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Headaches emergency department leaflet

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Overview


Headaches are common and in the vast majority of cases are not life threatening although they can cause discomfort and interfere with our lives.

You have been seen in the Emergency department and we do not believe that you have a life-threatening cause of headache. It may be that if the headache is interfering with your life or causing you discomfort that you need to be seen by a specialist. Please talk to your GP if you think this is the case.

To help you, we would advise using over-the-counter painkillers and considering lifestyle changes, such as getting more rest and drinking enough fluids.

See a doctor urgently, if, along with the headache

  • You feel sick, vomit and find light or noise painful.
  • You feel weak.
  • Your jaw hurts when eating.
  • Blurred or double vision.
  • Your scalp feels sore.

For general medical advice please use the NHS website www.nhs.uk, the NHS 111 service, walk in centres, or your GP.


Types of headache


  • Headaches are pains that occur in any region of the head. They can occur on both sides of the head or be isolated to a certain location.
  • More than 10 million people in the UK get headaches regularly, making them one of the most common health complaints. But most aren’t serious and are easily treated.
  • Some of the main types of headaches are described below.

Tension headaches.

  • Tension headaches are the most common type of headache and are what we think of as normal, everyday headaches. They feel like a constant ache that affects both sides of the head, as though a tight band is stretched around it. A tension headache normally won’t be severe enough to prevent you doing everyday activities. They usually last for 30 minutes to several hours, but can last for several days. The exact cause is unclear, but tension headaches have been linked to things such as stress, poor posture, skipping meals and dehydration.
  • Tension headaches can usually be treated with ordinary painkillers such as paracetamol and ibuprofen. Lifestyle changes, such as getting regular sleep, reducing stress and staying well hydrated, may also help.

Migraines.

  • Migraines are less common than tension headaches. They’re usually felt as a severe, throbbing pain at the front or side of the head. Some people also have other symptoms, such as nausea or vomiting (feeling or being sick) and increased sensitivity to light or sound.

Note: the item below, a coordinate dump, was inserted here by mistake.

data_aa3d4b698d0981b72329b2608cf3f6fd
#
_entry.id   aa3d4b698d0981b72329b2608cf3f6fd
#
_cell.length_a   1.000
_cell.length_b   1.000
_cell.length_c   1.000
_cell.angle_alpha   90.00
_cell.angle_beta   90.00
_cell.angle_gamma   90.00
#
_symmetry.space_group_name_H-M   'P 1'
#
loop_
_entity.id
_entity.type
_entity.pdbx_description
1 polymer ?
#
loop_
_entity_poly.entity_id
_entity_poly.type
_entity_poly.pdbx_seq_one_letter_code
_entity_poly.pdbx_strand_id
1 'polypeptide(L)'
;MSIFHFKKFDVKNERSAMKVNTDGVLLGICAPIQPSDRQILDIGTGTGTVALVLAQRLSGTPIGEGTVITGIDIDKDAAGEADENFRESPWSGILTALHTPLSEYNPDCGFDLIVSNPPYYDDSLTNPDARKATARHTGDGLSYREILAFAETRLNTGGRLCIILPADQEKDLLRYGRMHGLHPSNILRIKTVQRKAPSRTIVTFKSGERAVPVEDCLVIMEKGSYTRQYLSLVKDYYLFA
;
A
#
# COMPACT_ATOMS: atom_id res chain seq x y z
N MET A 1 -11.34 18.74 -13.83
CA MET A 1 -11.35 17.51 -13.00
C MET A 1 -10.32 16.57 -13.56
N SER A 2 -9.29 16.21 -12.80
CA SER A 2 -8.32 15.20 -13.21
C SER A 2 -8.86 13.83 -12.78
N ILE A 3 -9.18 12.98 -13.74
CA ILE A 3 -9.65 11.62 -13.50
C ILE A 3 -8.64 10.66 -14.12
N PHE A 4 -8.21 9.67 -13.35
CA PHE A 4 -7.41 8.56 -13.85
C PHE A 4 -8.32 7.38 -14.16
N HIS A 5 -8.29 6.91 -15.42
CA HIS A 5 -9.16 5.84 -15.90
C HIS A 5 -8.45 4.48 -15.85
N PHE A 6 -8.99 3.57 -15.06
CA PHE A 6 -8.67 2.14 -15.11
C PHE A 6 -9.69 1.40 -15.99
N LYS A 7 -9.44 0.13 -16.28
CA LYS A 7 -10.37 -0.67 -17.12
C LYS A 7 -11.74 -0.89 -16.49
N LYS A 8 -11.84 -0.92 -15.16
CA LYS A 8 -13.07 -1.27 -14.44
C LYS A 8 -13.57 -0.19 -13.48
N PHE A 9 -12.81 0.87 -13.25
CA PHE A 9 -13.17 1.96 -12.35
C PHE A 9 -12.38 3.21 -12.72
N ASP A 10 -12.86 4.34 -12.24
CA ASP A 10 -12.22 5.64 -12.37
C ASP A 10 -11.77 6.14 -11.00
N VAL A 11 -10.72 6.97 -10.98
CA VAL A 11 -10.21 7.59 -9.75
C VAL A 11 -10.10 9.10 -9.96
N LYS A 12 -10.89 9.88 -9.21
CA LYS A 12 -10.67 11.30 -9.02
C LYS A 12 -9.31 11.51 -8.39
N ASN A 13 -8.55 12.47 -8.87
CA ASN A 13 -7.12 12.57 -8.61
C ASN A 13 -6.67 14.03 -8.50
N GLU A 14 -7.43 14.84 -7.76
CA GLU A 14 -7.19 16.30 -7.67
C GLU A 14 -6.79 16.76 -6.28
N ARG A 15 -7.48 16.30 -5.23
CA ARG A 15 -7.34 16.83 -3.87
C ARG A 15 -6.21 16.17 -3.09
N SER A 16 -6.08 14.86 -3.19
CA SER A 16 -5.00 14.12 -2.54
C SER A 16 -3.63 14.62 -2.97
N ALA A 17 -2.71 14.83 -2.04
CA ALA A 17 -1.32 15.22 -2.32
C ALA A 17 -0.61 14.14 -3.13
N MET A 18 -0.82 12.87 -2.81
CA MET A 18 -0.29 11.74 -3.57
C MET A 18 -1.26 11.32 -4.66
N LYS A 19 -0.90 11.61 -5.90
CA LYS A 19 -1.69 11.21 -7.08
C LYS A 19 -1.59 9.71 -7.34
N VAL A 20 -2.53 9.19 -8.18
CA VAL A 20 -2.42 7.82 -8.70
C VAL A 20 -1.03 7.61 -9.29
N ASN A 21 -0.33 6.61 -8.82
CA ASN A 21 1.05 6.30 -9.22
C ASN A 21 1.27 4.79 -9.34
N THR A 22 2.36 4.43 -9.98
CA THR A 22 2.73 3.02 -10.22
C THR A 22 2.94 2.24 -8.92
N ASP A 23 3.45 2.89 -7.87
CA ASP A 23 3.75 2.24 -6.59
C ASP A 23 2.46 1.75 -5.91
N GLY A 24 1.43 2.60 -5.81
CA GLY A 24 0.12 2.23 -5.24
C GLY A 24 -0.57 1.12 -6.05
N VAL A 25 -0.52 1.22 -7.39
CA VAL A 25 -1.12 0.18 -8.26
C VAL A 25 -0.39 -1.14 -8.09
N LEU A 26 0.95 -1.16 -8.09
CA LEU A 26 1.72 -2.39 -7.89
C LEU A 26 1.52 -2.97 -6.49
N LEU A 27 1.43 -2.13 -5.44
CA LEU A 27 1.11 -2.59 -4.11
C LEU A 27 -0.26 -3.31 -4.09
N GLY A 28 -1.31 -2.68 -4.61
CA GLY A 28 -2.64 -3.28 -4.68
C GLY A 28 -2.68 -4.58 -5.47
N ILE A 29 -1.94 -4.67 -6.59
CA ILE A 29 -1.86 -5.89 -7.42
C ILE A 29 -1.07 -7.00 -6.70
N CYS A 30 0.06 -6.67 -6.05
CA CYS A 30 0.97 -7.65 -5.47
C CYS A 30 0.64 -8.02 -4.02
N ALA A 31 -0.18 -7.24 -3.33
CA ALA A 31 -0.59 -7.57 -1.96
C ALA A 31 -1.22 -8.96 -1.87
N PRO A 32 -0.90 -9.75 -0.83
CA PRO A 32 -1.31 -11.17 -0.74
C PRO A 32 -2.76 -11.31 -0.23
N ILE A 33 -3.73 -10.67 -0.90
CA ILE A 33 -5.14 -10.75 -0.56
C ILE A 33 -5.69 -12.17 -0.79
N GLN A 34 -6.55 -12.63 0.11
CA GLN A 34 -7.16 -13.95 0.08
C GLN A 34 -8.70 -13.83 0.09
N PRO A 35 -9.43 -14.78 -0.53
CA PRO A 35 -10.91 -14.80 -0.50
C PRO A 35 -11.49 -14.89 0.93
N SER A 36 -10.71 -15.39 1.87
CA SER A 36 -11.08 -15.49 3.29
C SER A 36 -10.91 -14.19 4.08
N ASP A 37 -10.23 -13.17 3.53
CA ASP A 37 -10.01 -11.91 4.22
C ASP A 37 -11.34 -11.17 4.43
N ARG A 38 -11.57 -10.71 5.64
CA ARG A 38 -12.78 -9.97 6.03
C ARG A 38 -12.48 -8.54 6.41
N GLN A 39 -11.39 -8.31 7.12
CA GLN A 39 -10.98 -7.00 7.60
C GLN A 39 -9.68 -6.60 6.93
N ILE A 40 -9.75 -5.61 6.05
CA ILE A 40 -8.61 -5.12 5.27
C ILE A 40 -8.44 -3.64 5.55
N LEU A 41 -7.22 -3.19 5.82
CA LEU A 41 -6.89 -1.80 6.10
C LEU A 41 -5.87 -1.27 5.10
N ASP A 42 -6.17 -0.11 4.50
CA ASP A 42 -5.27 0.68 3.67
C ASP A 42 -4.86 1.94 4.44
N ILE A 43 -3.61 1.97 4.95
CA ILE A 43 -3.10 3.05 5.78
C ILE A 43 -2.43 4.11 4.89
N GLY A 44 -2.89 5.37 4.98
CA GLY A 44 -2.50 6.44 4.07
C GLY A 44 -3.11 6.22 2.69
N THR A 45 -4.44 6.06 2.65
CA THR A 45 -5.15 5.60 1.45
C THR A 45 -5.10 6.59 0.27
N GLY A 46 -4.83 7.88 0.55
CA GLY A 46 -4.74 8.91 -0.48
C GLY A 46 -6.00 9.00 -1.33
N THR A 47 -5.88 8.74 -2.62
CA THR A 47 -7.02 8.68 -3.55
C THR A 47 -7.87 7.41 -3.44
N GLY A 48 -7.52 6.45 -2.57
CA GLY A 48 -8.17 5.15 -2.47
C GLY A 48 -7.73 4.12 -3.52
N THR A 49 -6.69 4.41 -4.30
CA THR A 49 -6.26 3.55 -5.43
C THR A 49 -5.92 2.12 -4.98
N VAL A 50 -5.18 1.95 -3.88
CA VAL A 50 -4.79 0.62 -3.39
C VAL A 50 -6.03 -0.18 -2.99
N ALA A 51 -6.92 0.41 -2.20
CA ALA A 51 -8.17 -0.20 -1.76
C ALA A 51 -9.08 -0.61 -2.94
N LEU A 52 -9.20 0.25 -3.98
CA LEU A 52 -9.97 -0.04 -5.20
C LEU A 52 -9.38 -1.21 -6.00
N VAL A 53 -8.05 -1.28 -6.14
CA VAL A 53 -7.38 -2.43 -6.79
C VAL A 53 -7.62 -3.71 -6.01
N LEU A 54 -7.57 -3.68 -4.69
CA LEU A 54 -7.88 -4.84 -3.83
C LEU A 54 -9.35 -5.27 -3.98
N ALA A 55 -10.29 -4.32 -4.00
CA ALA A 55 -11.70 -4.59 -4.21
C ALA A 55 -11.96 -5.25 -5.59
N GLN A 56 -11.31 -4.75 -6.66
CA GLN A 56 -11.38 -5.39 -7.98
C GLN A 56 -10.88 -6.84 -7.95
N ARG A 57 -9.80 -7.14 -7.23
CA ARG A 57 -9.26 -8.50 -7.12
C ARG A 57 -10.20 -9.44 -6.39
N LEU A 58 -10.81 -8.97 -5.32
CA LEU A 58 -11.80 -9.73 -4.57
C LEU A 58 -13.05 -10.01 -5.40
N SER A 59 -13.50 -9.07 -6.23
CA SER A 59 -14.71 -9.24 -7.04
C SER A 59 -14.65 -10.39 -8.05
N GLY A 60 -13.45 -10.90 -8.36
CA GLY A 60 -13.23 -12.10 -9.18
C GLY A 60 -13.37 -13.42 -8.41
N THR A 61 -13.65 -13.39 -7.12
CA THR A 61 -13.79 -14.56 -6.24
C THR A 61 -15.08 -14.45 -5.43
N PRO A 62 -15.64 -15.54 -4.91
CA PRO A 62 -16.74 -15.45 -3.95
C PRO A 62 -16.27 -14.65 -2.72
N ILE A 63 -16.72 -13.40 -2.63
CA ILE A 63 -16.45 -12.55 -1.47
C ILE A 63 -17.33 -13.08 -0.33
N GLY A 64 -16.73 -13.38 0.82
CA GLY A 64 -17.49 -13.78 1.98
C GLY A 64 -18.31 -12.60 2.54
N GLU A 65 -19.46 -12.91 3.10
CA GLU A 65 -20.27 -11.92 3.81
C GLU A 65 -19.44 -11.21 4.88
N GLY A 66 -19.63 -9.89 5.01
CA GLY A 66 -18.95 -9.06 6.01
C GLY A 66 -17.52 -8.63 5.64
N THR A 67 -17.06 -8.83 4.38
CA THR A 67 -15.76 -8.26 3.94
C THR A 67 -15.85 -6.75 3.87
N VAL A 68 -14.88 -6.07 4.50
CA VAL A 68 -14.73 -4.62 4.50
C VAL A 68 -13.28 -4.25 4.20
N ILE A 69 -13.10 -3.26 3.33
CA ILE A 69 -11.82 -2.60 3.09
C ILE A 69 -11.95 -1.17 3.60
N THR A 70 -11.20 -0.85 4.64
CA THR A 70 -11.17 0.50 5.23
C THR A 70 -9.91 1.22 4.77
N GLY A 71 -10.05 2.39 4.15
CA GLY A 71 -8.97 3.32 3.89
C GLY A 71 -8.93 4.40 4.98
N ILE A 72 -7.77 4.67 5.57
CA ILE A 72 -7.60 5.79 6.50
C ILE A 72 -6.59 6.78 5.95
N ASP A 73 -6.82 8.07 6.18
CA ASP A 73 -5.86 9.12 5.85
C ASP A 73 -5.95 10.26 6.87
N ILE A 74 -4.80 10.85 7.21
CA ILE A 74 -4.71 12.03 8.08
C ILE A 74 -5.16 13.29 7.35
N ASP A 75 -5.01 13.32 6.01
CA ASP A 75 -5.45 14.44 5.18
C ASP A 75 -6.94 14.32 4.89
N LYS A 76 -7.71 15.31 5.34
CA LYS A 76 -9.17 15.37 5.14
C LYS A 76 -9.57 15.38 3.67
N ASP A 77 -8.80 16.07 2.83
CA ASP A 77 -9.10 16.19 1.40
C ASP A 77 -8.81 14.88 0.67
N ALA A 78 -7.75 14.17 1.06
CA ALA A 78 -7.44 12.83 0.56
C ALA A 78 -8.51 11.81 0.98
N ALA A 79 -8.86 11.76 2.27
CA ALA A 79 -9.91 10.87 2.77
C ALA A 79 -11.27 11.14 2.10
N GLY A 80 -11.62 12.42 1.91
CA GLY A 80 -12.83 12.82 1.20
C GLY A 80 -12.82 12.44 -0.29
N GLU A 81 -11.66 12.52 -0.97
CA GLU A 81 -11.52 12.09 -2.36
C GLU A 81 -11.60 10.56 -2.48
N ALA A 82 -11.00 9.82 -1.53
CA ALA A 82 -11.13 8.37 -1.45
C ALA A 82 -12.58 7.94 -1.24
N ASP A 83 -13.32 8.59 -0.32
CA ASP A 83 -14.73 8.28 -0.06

• Migraines tend to be more severe than tension headaches and can stop you carrying out your normal daily activities. They usually last at least a couple of hours, and some people find they need to stay in bed for days at a time.

Cluster headaches.

  • Cluster headaches are a rare type of headache that occur in clusters for a month or two at around the same time of year. They’re very painful, causing intense pain around one eye, and often occur with other symptoms, such as a watering or red eye and a blocked or runny nose.

Painkillers.

  • Generally over-the-counter painkillers, such as paracetamol, aspirin and ibuprofen, can help to reduce your headache symptoms. For migraines, these are most effective if taken at the first signs of a migraine, to allow time to absorb into your bloodstream and ease your symptoms. It is not advisable to wait until the headache worsens before taking painkillers because by this point it is often too late for the medication to work.
  • Soluble painkillers (tablets that dissolve in a glass of water) are a good alternative because they are absorbed quickly by your body.
  • If you cannot swallow painkillers because of nausea or vomiting, suppositories may be a better option. These are capsules that are inserted into the anus (back passage).

Self-care.

There are a number of steps that can reduce the risk of headaches and ease the pain of headaches that do arise

  • Apply a heat pack or ice pack to your head or neck (avoid extreme temperatures).
  • Avoid stress where possible, and develop healthy coping strategies for unavoidable stress.
  • Eat regular meals and drink fluids.
  • Exercise regularly.
  • Get enough rest and regular sleep.
  • Minimise screen time.

It is also useful to ensure you have seen an optician recently to rule out eye strain as a cause.

If you have gas appliances at home, ensure they have been safety tested for carbon monoxide if your headaches are worse when you are at home.

The most common methods recommended for treating headaches are rest and over-the-counter pain relief.


When to go to hospital


Call 999 or go to the Emergency Department if:

  • You injured your head badly. For example, from a fall or accident.
  • The headache came on suddenly and is extremely painful.
  • You have an extremely painful headache and:
    • Sudden problems speaking or remembering things.
    • Loss of vision.
    • You’re feeling drowsy or confused.
    • You have a very high temperature, feel hot and shivery, and have a stiff neck or a rash.
    • You have arm or leg weakness or facial droop.
    • The white part of your eye is red.
    • You have fainted.


This information is intended for patients receiving care in Brighton & Hove or Haywards Heath.

The information in this article is for guidance purposes only and is in no way intended to replace professional clinical advice by a qualified practitioner.

Publication Date: August 2019

Review Date: December 2022

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